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Fifty people were killed in two consecutive shootings at mosques in Christchurch, New Zealand on Friday. In the wake of the shootings, the Johns Hopkins University Muslim Association (JHUMA) hosted a vigil on Sunday evening to stand in solidarity with those affected by the violence.
The University released its admissions decisions for the Class of 2023 on Friday. The 2,309 new students were chosen from a pool of 30,163 regular decision applicants with an acceptance rate of 7.7 percent.
This is an updated version of a previous breaking news piece.
Two tickets, Hop Forward and Change, and an independent candidate, Claire Gorman, are running for the Student Government Association’s (SGA) executive board elections. The voting period will end on March 17.
Candidates for the Student Government Association (SGA) executive election discussed their platforms at a debate on Tuesday. This year, two tickets are running — Hop Forward and Change. Junior Claire Gorman is running independently for executive vice president.
Jessica Marie Johnson, assistant professor at the Johns Hopkins History Department and author of Practicing Freedom: Black Women, Intimacy, and Kinship in New Orleans Atlantic World, gave a lecture on enslaved and free black women in households and urban settings. The Homewood Museum hosted the talk, which took place in Remsen Hall on Wednesday.
The Center for Social Concern (CSC), Campus Ministries and the Women and Gender Resources Office co-hosted a panel on women’s representation in politics in Arellano Theater on Wednesday. The speakers included former Baltimore mayoral candidate Catalina Byrd and former Democratic candidate for governor of Maryland Krish O’Mara Vignarajah.
John Martin Vincent Professor of History Mary P. Ryan discussed her new book Taking the Land to Make the City: A Bicoastal History of North America at the Peabody Library on Tuesday. In her talk, Ryan examined the history of urban developments in Baltimore through a set of maps from the 19th century.
President Donald Trump announced his plans to create an executive order which would protect freedom of speech on college campuses at the Conservative Political Action Conference on Saturday, March 2. The proposed executive order would remove federal aid from colleges and universities that fail to ensure free speech for students of all political affiliations.
At Hopkins, every undergraduate student has the experience of sitting through five hours of Bystander Intervention Training (BIT) sessions during their freshman year. For the last four years, the University has mandated that students attend this training in order to better equip them to prevent forms of gender violence including sexual assault.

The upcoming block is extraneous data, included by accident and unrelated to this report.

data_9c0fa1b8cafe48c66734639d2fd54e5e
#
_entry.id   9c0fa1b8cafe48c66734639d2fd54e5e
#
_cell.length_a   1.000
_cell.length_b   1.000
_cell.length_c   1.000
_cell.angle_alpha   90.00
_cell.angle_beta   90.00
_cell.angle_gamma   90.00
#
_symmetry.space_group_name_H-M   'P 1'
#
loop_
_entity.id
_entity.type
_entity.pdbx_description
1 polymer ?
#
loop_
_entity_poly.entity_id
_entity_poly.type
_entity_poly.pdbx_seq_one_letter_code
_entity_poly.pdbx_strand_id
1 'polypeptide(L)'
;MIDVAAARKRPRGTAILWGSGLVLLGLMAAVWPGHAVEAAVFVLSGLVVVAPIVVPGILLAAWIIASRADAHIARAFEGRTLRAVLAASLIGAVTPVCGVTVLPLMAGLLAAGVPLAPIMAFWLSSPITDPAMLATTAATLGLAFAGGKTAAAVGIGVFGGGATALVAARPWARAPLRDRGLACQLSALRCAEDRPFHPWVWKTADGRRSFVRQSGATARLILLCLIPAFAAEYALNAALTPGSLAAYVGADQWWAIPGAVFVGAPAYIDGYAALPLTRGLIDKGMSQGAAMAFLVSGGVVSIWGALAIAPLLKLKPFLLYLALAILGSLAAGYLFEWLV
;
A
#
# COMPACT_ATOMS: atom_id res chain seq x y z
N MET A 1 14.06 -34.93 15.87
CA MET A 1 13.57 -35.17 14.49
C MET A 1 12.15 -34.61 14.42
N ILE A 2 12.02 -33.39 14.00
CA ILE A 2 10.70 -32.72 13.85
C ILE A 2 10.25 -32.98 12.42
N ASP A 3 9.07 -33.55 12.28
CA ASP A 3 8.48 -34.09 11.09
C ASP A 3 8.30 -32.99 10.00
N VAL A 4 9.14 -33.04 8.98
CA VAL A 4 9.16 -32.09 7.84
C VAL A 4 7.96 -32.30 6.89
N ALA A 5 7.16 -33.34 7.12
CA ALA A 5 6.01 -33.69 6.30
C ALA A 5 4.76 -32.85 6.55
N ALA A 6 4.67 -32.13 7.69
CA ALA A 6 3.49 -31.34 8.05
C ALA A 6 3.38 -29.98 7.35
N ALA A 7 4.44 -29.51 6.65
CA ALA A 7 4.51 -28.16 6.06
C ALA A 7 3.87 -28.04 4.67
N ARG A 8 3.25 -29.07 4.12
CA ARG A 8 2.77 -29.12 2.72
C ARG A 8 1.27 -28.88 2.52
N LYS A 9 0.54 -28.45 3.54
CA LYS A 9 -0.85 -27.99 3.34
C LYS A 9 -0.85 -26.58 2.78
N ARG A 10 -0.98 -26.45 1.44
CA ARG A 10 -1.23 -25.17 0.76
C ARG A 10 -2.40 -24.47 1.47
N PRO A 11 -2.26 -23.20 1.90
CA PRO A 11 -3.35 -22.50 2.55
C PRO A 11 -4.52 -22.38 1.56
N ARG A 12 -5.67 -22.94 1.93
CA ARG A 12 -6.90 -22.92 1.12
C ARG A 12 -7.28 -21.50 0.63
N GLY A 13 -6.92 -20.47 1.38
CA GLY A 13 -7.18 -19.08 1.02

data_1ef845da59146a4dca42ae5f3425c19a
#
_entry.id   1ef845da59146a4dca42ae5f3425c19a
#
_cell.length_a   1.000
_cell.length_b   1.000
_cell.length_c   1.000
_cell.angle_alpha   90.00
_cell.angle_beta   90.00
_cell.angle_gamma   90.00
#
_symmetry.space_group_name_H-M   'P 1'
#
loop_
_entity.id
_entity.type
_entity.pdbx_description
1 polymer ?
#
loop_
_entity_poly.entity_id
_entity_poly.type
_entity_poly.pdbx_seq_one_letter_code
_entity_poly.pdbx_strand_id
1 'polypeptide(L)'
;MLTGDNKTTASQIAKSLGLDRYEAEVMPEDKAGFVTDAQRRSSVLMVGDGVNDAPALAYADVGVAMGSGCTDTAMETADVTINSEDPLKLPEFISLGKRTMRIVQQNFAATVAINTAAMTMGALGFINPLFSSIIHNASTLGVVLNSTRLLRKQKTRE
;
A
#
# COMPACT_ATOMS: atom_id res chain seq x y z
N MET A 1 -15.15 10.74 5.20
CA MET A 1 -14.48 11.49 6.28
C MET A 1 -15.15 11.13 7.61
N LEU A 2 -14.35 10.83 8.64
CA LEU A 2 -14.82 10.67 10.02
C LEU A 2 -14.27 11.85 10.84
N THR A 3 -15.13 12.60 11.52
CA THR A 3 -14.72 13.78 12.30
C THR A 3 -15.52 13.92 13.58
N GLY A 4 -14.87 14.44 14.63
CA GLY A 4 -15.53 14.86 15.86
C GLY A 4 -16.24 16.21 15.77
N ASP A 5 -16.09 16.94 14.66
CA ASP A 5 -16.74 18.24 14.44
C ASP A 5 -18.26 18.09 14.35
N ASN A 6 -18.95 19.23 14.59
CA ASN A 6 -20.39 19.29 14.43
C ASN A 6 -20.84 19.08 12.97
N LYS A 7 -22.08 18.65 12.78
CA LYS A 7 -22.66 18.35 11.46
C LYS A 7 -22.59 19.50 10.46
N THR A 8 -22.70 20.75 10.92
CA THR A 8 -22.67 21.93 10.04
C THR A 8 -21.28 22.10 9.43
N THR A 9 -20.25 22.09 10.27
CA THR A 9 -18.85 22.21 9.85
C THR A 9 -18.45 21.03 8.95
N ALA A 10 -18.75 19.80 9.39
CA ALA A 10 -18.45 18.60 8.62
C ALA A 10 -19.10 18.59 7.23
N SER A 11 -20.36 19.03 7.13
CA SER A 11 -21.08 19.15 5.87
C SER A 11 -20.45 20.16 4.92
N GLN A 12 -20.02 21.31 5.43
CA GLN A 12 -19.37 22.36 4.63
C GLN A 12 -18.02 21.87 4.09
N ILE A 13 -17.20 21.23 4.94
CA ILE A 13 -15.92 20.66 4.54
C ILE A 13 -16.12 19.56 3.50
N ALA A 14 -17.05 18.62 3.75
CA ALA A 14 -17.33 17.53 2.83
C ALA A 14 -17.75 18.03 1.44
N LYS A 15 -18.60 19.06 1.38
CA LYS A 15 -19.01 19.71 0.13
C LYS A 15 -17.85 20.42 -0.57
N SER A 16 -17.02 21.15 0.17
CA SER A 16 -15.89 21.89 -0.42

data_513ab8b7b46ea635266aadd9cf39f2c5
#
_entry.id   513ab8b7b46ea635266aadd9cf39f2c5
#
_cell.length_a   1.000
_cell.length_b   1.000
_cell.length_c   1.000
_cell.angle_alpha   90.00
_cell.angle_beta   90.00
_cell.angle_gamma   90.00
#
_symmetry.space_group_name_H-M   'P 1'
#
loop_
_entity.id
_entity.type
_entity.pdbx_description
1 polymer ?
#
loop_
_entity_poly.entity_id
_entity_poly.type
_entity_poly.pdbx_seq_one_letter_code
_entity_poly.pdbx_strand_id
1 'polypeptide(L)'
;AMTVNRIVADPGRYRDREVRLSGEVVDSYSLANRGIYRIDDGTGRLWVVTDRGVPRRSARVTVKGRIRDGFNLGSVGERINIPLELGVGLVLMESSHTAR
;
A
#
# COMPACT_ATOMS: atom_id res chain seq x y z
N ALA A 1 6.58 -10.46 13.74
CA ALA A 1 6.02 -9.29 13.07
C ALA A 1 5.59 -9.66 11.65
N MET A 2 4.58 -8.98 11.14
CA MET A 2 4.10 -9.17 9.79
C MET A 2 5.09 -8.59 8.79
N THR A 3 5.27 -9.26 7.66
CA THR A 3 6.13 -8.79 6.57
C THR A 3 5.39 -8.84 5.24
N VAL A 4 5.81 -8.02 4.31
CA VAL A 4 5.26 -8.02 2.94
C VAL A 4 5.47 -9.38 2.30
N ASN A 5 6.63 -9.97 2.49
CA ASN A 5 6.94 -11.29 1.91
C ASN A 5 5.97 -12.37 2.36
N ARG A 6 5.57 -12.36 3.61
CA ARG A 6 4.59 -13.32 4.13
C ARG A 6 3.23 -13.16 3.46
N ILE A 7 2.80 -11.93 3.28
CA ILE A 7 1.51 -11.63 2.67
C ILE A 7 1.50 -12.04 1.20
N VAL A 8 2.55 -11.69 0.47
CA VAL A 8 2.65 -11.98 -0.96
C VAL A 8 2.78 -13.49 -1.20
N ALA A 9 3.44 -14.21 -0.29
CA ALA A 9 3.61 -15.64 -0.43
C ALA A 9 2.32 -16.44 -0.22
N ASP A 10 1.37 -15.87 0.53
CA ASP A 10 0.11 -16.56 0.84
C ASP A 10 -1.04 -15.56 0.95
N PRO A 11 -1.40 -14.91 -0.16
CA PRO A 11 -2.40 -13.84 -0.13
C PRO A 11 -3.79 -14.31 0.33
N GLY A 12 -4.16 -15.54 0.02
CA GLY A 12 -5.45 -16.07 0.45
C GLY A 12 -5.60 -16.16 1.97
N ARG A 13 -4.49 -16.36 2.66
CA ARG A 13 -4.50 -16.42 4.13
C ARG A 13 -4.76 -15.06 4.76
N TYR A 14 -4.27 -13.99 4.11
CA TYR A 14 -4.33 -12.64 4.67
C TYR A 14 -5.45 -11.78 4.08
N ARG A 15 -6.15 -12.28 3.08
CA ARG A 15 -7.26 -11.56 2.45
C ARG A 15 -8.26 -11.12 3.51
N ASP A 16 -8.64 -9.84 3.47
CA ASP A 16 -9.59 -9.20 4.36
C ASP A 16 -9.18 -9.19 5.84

Red Emma’s hosted an event celebrating 5 years of freedom for Marshall “Eddie” Conway, who had been previously incarcerated for forty-four years.
The Student Government Association (SGA) voted on several new resolutions at their weekly meeting on Tuesday. Among the resolutions passed were the Fusion Food Festival Funding Bill; the One Love Funding Bill; the Wellness Week Funding Bill; and the Interim Facilities Resolution. Another bill, the Campus Idling Resolution, was discussed and then tabled for a future meeting.
University officials released the results of the 2018 Campus Climate and Sexual Violence Survey on Friday. Provost Sunil Kumar and Vice Provost for Institutional Equity Kimberly Hewitt reported the survey’s principal findings in a schoolwide email about the University’s response to sexual misconduct.
Students Against Private Police (SAPP) and the Billie Holiday Project for Liberation Arts (BHPLA) co-sponsored a panel on alternatives to policing on March 7. The event took place a few hours after the Baltimore City Senate Delegation to the Maryland Assembly approved a bill that would grant Hopkins a private police force. BHPLA is an initiative to promote communication and create links between the Homewood Campus and historic black communities in Baltimore.
Poet, playwright and essayist Claudia Rankine visited the University of Baltimore School of Law to read from and discuss her work, including Citizen: An American Lyric, a finalist for the 2014 National Book Awards. Marc Steiner of the podcast The Marc Steiner Show moderated the conversation.
On Thursday evening, the Baltimore City Senate delegation to the Maryland General Assembly voted 3-2 in favor of legislation that will allow the University to create a private police force.
The Carey School of Business’ Women in Business club, alongside the Stoop Storytelling Series, a Baltimore-based podcast, hosted “No Limits: Stories about female leadership, creativity, and resilience” on Wednesday. Lauren Wexler, co-founder and co-producer of the Stoop, led the event.
Beatrice Fihn, the executive director of the International Campaign to Abolish Nuclear Weapons (ICAN), discussed nuclear disarmament during the third Foreign Affairs Symposium (FAS) event on Wednesday.
In light of the upcoming International Women’s Day, Haley Swenson, a member of the International Socialist Organization (ISO), as well as Heba Islam of #JHToo, hosted “Feminism for the 99%” to discuss the future of socialist feminism and political organization on campus. Organized by the Baltimore chapter of the ISO, the event covered a range of topics — police brutality, sexual assault, job security and Hopkins contracts with Immigration and Customs Enforcement (ICE) — through a feminist lens.
The Career Center recently announced plans to appoint additional directors to provide specialized career advice for students. There will be two new directors of career services, one for the Krieger School of Arts & Sciences and one for the Whiting School of Engineering, and each will oversee between six to eight assistant directors. These assistant directors will provide career services and opportunities to students within a specific set of departments.